Re: STC certification: what's in it for tech writers?

Subject: Re: STC certification: what's in it for tech writers?
From: Gene Kim-Eng <techwr -at- genek -dot- com>
To: Steven Jong <stevefjong -at- comcast -dot- net>
Date: Tue, 25 Oct 2011 09:16:31 -0700

Generally speaking, I would accept this as an axiom. However, I would cite
a number of my own observations, among them STC's own declining membership
and the virtual collapse of attendance at STC chapter meetings I've attended
in the past few years as evidence that for the most part employers who
continued to hire technical writers post-dot-com did not really have all
that much difficulty distinguishing battle-scarred writers with the
hard-won technical writing experience they were looking for from all the
"accidental technical writers" who joined the profession and STC during the
dot-com (and who now appear to have left both). Rates for technical writers
have fallen, yes, but as I see it, it's because there are fewer openings
even for those writers with the right chops, and the number of listings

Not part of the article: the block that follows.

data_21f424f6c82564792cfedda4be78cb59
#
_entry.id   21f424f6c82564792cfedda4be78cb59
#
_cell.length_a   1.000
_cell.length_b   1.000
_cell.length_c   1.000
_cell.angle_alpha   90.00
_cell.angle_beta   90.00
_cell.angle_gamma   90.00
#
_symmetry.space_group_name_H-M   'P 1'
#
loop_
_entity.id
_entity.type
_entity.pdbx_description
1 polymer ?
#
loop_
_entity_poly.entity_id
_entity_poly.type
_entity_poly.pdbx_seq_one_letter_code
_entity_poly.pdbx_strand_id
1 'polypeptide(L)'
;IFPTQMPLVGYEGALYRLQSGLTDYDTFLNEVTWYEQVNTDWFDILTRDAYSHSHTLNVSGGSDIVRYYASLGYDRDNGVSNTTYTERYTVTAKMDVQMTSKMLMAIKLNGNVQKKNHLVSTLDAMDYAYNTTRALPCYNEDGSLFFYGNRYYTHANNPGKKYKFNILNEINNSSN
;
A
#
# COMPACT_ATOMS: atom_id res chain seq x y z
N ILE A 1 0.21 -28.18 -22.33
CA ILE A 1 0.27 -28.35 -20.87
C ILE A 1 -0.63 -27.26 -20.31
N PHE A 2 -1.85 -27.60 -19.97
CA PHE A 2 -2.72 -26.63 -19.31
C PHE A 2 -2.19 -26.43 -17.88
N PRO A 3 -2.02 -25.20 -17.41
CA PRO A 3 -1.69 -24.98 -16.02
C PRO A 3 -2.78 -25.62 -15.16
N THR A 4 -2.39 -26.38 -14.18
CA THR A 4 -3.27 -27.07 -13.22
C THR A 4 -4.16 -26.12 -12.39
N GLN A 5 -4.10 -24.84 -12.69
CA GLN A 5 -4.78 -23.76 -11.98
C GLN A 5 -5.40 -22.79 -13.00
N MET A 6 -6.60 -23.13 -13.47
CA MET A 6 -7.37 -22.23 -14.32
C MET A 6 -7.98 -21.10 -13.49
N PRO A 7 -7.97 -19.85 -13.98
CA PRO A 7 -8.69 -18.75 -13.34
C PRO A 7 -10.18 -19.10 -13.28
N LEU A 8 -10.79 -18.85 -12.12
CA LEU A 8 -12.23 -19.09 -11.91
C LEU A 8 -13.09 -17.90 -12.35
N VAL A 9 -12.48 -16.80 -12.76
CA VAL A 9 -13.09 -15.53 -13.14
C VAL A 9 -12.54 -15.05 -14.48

requiring domain knowledge are an indication of what employers are really
using for resume screening.

IMO, the time when certification may provide benefits to experienced
technical writers is if/when another dot-com-like boom hits and there's a
fresh flood of would-be "accidental technical writers." I won't go so far
as to say that this won't ever happen, but I wouldn't hold my breath waiting
for it right now.

Gene Kim-Eng


On Tue, Oct 25, 2011 at 8:26 AM, Steven Jong <stevefjong -at- comcast -dot- net> wrote:

> The general answer is that professionals embrace certification for
> themselves when they see that it getting them more interviews, jobs, raises,
> and respect. I have to argue by induction at this point, but we've seen no
> evidence that the general situation doesn't apply to technical
> communicators.
>
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Re: STC certification: what's in it for tech writers?: From: Steven Jong

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